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When James Bond utters the words “Martini, shaken note stirred”, how many of us know exactly what he’s ordering and why?

What’s the difference in taste between shaken and stirred martinis? And what even is a Martini?

A Brief History of Martinis

Martinis date back to the 1870s, when Occidental Hotel bartender Jerry Thomas created the cocktail in Martinez, California.

Apparently he created it especially for a miner who had found gold and wanted to celebrate. Unfortunately the hotel was out of Champagne, so Thomas created the Martini using Gin.

Gin or Vodka?

Although it is widely accepted that the first Martini was made with Gin, it is often popular with Vodka.

The difference is really in the flavour profiles of both drinks.

If you’re looking for something simple and easy going, then Vodka is probably the way forward. Gin will bring in a more complex flavour profile, with all the different botanical flavours coming in.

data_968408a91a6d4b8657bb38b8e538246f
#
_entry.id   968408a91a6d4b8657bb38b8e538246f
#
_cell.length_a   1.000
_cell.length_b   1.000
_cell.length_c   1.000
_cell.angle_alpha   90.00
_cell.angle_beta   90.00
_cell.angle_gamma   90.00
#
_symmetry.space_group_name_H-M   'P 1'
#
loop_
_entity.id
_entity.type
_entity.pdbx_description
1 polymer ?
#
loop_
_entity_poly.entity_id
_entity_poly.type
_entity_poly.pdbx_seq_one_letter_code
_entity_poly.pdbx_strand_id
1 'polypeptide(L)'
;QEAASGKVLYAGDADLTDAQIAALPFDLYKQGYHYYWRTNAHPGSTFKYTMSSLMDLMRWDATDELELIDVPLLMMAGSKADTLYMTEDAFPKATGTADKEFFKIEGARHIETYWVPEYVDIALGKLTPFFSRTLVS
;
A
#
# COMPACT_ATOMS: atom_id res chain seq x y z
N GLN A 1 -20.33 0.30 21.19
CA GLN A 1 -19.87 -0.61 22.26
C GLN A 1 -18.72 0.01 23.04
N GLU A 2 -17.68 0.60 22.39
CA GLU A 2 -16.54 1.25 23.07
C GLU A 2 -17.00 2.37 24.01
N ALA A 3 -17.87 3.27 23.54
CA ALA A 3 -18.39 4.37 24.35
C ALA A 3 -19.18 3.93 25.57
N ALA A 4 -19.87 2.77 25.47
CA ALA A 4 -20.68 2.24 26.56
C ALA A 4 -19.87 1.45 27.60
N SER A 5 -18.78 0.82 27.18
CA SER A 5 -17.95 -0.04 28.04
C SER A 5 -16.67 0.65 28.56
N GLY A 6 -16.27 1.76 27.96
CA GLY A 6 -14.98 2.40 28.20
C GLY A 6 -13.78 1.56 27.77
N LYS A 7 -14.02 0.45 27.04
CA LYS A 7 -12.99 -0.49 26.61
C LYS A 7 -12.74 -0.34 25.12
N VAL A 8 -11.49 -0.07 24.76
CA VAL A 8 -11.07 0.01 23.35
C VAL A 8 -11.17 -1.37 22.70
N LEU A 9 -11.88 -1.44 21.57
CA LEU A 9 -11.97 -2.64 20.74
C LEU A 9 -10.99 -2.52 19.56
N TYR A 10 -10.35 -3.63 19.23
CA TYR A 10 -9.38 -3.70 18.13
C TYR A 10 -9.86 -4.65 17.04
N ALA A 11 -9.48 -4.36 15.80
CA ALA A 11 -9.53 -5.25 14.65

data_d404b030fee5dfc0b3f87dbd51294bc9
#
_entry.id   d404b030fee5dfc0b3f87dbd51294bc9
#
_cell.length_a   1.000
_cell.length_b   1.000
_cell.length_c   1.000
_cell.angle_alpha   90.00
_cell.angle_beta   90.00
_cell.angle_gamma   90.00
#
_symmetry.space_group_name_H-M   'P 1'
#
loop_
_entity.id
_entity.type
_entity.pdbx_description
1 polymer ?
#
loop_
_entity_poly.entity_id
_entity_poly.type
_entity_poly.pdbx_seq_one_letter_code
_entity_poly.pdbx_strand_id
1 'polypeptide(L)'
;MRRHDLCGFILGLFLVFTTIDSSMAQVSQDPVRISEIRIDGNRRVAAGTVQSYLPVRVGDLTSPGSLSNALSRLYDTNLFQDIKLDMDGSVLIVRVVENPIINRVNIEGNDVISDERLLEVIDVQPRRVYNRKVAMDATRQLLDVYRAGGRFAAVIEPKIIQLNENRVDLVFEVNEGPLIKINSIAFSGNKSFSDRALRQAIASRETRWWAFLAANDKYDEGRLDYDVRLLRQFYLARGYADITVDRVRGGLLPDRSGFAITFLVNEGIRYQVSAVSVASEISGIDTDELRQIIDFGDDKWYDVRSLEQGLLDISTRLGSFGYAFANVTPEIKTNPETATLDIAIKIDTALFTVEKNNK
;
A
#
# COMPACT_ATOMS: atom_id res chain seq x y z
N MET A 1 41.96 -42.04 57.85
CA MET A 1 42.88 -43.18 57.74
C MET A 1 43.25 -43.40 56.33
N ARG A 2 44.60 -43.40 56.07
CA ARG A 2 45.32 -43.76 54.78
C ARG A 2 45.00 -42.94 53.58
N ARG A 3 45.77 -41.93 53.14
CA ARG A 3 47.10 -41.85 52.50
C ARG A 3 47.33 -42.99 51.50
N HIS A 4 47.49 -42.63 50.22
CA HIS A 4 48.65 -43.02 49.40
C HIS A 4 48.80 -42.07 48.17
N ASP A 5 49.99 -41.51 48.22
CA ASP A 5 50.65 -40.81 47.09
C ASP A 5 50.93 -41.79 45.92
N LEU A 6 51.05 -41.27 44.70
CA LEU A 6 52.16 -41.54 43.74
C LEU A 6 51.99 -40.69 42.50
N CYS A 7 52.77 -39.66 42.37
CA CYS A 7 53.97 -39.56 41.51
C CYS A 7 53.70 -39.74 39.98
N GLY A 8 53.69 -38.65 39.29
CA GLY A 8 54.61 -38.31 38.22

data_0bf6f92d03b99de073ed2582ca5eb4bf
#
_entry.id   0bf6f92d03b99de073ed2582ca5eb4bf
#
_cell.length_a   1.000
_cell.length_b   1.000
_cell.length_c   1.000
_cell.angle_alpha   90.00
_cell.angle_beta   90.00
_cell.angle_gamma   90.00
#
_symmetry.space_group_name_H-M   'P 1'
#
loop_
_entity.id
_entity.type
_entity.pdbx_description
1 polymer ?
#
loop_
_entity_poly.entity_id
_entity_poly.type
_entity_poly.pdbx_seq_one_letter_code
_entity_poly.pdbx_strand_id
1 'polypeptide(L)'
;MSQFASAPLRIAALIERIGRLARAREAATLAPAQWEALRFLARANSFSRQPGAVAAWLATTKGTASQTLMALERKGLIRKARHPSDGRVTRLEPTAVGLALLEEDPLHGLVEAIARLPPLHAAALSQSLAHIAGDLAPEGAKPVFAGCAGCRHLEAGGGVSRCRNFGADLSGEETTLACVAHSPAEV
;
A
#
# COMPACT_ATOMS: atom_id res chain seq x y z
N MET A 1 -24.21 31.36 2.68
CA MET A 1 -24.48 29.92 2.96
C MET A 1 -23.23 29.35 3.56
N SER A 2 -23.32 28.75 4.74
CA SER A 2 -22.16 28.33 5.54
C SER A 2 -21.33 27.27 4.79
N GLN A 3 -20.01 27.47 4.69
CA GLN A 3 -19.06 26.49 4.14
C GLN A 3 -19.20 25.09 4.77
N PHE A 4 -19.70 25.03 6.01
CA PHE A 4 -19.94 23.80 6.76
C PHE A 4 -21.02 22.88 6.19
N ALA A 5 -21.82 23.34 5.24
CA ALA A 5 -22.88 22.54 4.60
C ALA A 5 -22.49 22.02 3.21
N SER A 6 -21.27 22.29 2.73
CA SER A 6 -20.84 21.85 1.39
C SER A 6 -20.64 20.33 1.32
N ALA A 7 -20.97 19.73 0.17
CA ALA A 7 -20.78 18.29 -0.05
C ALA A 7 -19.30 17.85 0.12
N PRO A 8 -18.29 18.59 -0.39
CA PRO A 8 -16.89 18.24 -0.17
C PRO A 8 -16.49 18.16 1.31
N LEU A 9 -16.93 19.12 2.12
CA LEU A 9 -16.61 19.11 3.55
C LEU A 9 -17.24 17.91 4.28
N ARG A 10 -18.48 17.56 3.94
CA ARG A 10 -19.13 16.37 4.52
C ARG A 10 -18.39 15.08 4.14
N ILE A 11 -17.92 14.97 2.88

Dry or Wet?

This is a pretty simple one. A dry Martini has less vermouth than a wet Martini.

A Martini is typically made with a ratio of 1:5 Vermouth to Gin, but a wet Martini will have more than one part Vermouth.

Shaken or Stirred?

Again, there’s a simple explanation for this one. Do you want your Martini shaken with ice or stirred with ice?

Shaken will cool it down faster since there is a lot more and faster contact between the drink and the ice, whereas a stirred Martini will interact slower with the ice.

More dilution happens with shaken Martinis, but it really depends on how you like your drinks.


Finally we have the question of the Dirty Martini, or in other words, do you want to add olive juice?

It is also typically garnished with an olive, whereas other Martinis are likely to be garnished with peel.

So if you really like your olives, a Dirty Martini is definitely the way forward for you.

Other Types

There are also different types of Martinis that include Espresso and chocolate. There is even one called a Gibson, where the only change is that it is garnished with a cocktail onion.

Martini Experts

So now that you’re a Martini expert, you’ll know exactly what to say when you order one at the bar, without the risk of sounding like someone who’s watched too much James Bond.